Exclusive: Charter school gives up the fight and will close after years of battling LAUSD for classroom space
Sarah Favot | April 5, 2017
A charter school that was repeatedly denied classroom space in its neighborhood by LA Unified is giving up the fight and will close in June.
Westchester Secondary Charter School has operated in three sites during its four years and has never been granted district space in the west side community where its founding families and teachers live, even after suing the district.
After failing to meet enrollment targets, its renewal petition was turned down Tuesday by LA County’s Board of Education. School leaders have decided not to appeal to the state, in part because they continue to lose students because of the frequent moves.
The school’s enrollment, now 211 students in grades 6 through 12, more than half of whom are African-American, has dwindled as the school was repeatedly denied space in Westchester, near LAX airport. It moved this year to a middle school in South Los Angeles near the 110 freeway.
Fourteen seniors will be the school’s first and only graduating class.
LACOE’s recommendation to deny the school’s petition renewal cited concerns about high suspension rates and students not meeting academic benchmarks. Parents and the principal say the school’s facilities issues have contributed to academic challenges.
But by far the issue that killed it is the fight for space, according to parents and the principal. And the person they hold responsible is Steve Zimmer, who is in a heated election battle for his seat on LA Unified’s school board. Anger over Prop. 39 co-locations has fueled much of the opposition to Zimmer’s re-election bid.
“From our initial outset we’ve been obstructed by Mr. Zimmer,” Westchester Secondary Charter School Principal Janet Landon said Wednesday. “He’s made false claims that he’s been trying to help us when that was far from the truth.”
“(The district has) misrepresented the space availability so that we could not meet the needs of our charter, as a result we’ve just been on the edge from year to year.” she said. “Our instability regarding facilities certainly made our enrollment very challenging, I personally think that was the big factor in our denial.”
Zimmer said Wednesday morning that “any perceptions of interference in the Prop. 39 process or unfair treatment is categorically not true.” Prop. 39 is the state law that requires school districts to offer unused space to charters.
“There is simply not the animus from me or LAUSD that is alleged,” Zimmer said, adding that he heard parents were happy with the educational program at Westchester Secondary.
“While I recognize and feel badly that it is a burden to have a co-location that is a greater distance for many of the families, that is not unique to this school,” Zimmer said. “It’s the same with schools of choice, magnets, dual immersion programs, and schools for advanced studies. Families make these choices and that includes issues of transportation and proximity and that is not unique to Westchester Secondary. There is simply no more space in Westchester.”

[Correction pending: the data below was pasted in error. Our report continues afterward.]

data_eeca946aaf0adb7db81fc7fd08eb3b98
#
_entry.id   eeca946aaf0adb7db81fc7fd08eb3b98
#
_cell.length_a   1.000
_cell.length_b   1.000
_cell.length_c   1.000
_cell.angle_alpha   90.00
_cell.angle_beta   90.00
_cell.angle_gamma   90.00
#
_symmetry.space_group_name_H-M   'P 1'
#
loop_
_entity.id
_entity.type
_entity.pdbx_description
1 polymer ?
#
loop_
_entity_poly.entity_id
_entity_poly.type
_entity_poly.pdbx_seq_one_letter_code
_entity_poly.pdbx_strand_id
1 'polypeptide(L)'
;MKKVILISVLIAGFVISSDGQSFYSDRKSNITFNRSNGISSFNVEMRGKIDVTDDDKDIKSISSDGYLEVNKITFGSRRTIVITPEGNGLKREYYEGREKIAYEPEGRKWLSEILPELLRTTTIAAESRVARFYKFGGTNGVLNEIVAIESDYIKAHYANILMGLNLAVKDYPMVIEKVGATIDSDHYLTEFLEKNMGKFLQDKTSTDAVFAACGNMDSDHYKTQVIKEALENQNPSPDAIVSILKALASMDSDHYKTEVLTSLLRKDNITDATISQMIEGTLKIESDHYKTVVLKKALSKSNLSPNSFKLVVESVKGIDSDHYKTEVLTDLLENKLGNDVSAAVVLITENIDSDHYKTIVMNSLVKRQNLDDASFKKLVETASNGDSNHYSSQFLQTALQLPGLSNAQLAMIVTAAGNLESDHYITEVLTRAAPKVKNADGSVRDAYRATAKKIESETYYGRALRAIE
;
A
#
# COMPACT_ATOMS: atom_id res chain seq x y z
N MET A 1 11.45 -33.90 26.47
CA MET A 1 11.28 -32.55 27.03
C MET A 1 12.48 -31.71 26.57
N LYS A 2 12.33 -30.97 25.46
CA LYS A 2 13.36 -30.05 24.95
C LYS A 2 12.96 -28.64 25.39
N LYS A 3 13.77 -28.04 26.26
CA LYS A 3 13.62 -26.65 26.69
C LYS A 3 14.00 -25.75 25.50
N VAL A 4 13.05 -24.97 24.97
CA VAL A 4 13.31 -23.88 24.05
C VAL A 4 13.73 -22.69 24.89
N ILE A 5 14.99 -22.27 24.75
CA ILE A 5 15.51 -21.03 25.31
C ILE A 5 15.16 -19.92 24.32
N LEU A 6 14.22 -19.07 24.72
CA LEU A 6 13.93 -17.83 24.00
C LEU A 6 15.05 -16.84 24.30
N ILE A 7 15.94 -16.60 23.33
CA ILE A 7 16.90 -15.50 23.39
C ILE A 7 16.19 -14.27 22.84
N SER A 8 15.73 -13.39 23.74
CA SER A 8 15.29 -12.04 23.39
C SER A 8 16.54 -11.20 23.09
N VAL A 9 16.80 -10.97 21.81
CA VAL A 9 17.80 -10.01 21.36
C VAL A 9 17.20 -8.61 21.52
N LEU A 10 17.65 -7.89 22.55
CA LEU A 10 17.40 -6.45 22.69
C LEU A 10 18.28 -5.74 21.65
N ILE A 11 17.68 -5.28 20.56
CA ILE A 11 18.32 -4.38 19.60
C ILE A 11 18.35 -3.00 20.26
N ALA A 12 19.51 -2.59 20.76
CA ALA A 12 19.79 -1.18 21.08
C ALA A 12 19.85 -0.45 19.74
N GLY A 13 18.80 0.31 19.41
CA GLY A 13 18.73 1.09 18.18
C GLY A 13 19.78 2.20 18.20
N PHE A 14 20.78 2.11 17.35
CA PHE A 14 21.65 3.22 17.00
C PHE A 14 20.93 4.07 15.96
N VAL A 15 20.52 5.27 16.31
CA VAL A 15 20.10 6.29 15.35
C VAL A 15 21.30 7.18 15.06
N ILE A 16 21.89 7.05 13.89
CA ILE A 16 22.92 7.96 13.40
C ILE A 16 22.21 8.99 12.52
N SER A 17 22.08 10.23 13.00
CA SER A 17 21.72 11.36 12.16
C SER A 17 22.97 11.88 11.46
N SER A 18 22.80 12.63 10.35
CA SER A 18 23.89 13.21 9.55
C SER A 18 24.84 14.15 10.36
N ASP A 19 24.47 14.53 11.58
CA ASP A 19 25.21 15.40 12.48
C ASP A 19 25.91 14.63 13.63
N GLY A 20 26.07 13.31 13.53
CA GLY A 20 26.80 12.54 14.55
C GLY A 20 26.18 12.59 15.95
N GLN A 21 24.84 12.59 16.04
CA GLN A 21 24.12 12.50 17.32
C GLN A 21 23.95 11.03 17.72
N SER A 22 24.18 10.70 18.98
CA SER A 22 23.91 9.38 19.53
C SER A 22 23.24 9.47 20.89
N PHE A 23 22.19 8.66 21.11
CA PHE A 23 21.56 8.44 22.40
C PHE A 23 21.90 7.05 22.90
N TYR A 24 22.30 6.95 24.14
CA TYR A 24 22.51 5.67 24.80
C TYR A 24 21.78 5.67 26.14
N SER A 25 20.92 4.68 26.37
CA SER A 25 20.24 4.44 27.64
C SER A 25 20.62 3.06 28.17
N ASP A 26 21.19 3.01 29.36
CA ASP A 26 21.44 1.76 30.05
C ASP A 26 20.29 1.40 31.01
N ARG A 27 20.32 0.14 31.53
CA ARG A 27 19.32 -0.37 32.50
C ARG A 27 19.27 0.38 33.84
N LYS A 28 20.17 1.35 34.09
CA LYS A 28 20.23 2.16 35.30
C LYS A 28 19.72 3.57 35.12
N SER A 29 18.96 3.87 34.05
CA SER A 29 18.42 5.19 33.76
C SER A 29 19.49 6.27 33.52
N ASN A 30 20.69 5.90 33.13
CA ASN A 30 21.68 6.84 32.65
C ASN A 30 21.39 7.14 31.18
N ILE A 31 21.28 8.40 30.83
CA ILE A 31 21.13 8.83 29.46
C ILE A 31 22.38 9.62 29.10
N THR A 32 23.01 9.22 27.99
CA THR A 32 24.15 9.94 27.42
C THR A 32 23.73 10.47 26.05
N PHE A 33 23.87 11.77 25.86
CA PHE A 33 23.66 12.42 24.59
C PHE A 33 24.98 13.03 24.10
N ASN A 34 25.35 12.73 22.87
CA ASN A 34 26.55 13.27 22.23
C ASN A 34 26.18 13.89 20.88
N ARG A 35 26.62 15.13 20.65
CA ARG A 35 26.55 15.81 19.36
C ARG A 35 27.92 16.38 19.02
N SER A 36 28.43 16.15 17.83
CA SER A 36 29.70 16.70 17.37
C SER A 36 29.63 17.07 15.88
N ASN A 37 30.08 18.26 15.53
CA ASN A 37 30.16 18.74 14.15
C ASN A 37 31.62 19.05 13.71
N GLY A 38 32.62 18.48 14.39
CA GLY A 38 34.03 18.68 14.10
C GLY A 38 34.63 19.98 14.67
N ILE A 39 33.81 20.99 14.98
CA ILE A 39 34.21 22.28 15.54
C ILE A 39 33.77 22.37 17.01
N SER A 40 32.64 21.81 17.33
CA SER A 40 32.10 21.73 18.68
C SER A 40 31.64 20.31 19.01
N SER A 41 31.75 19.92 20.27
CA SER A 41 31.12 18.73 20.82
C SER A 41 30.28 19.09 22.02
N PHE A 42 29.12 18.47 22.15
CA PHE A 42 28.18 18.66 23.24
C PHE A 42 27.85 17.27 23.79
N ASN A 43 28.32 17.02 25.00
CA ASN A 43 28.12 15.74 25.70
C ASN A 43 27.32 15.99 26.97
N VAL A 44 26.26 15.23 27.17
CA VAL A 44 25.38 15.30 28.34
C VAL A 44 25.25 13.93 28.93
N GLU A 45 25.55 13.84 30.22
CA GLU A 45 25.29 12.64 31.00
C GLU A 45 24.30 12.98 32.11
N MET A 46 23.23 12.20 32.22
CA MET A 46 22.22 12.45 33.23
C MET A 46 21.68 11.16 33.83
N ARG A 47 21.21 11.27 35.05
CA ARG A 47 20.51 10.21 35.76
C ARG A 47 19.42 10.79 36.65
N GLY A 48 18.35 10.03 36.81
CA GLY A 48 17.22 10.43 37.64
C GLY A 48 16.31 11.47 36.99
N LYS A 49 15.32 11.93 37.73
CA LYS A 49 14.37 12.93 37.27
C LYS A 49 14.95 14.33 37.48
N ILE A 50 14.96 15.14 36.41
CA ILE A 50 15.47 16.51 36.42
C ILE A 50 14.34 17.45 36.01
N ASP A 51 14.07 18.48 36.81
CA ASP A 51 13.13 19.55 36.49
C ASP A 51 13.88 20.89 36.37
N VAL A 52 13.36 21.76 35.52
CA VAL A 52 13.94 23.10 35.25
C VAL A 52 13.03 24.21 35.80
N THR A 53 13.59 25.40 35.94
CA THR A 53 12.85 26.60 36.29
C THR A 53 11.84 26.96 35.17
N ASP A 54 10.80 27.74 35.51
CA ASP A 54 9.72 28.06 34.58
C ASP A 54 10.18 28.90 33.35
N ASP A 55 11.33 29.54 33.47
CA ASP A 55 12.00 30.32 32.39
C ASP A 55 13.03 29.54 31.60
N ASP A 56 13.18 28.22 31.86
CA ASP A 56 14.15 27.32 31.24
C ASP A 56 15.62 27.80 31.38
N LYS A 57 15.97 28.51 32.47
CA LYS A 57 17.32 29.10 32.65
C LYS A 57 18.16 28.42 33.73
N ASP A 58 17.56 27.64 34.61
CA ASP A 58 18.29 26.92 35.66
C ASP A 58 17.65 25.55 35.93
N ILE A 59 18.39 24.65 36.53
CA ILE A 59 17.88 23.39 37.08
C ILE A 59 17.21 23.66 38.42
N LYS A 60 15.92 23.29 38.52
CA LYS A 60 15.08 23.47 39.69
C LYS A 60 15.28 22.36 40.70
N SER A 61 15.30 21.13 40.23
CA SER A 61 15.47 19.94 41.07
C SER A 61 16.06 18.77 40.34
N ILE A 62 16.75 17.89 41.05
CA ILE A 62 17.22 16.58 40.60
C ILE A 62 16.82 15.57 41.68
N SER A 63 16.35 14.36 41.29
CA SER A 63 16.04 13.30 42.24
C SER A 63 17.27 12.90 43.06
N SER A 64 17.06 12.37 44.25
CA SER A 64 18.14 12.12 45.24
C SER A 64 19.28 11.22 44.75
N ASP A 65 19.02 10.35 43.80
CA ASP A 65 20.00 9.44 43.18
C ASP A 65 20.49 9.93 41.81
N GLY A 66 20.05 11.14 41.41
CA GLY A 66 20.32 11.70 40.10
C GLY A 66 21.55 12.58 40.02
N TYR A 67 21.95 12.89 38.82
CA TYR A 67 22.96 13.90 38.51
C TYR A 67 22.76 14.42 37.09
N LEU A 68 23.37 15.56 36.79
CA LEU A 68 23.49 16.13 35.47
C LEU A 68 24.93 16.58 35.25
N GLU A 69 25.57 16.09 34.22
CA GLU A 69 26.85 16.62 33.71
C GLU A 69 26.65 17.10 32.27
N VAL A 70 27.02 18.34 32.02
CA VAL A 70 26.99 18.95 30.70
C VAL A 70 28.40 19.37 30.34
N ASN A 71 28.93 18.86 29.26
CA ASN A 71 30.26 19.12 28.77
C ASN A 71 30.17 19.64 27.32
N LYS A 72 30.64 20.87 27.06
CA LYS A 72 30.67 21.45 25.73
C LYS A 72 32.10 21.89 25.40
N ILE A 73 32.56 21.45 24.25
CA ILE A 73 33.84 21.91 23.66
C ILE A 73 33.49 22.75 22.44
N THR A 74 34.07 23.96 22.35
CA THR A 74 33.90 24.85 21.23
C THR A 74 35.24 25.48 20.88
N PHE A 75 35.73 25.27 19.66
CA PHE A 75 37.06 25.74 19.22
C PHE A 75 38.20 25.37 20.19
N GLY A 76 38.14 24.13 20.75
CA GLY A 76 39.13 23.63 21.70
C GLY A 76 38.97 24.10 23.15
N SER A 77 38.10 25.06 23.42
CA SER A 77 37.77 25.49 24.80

Nick Melvoin, who is challenging Zimmer in the May 16 runoff and has wide support in the charter school community, was unavailable for an interview but sent a statement saying his thoughts were with the families who have been uprooted from Westchester Secondary and a pilot school called Incubator in Westchester that will also close at the end of the year.
“While LACOE made this decision, Westchester Secondary Charter has fallen victim to poor LAUSD School Board management,” Melvoin said. “Many of the issues they now face stem from a mismanaged and dishonest co-location process that kept them from permanent facilities. I want to bring more transparency on the school board to reduce conflicts over facilities and ensure both district and LAUSD charter schools have the space they need to thrive and serve our communities.”
The school informed parents Wednesday of its decision to close. Landon said they decided not to appeal to the state because the next meeting that the state board could consider an appeal, due to deadlines, would be in September after the start of the school year.
“We could appeal in September and then reopen in the following school year, but I have no reason to believe, certainly, if Mr. Zimmer gets re-elected, it would work,” she said.
Landon said the school requested space at Westchester Enriched Sciences Magnets (the former Westchester High School) and at one time heard from the district that they could move there, but the offer was withdrawn after a couple of days. The timing of the offer coincided with a trip that Zimmer took to Washington, D.C., Landon said, and she had “healthy reason to believe” that Zimmer interfered when he returned to LA.
Another time when the school requested space at Westchester Enriched Sciences Magnets, they were told it was unavailable to them. However, the magnet campus is now going to house a STEM school that is a partnership between LA Unified and Loyola Marymount University.
Lisa Rowley, whose sons are in 9th and 11th grade at Westchester Secondary and have been there since it opened, blamed Zimmer for many of the school’s challenges.
“He specifically made it clear that he wasn’t going to welcome our charter anywhere near his district,” she said. She said Zimmer refused to meet with her and other parents this year.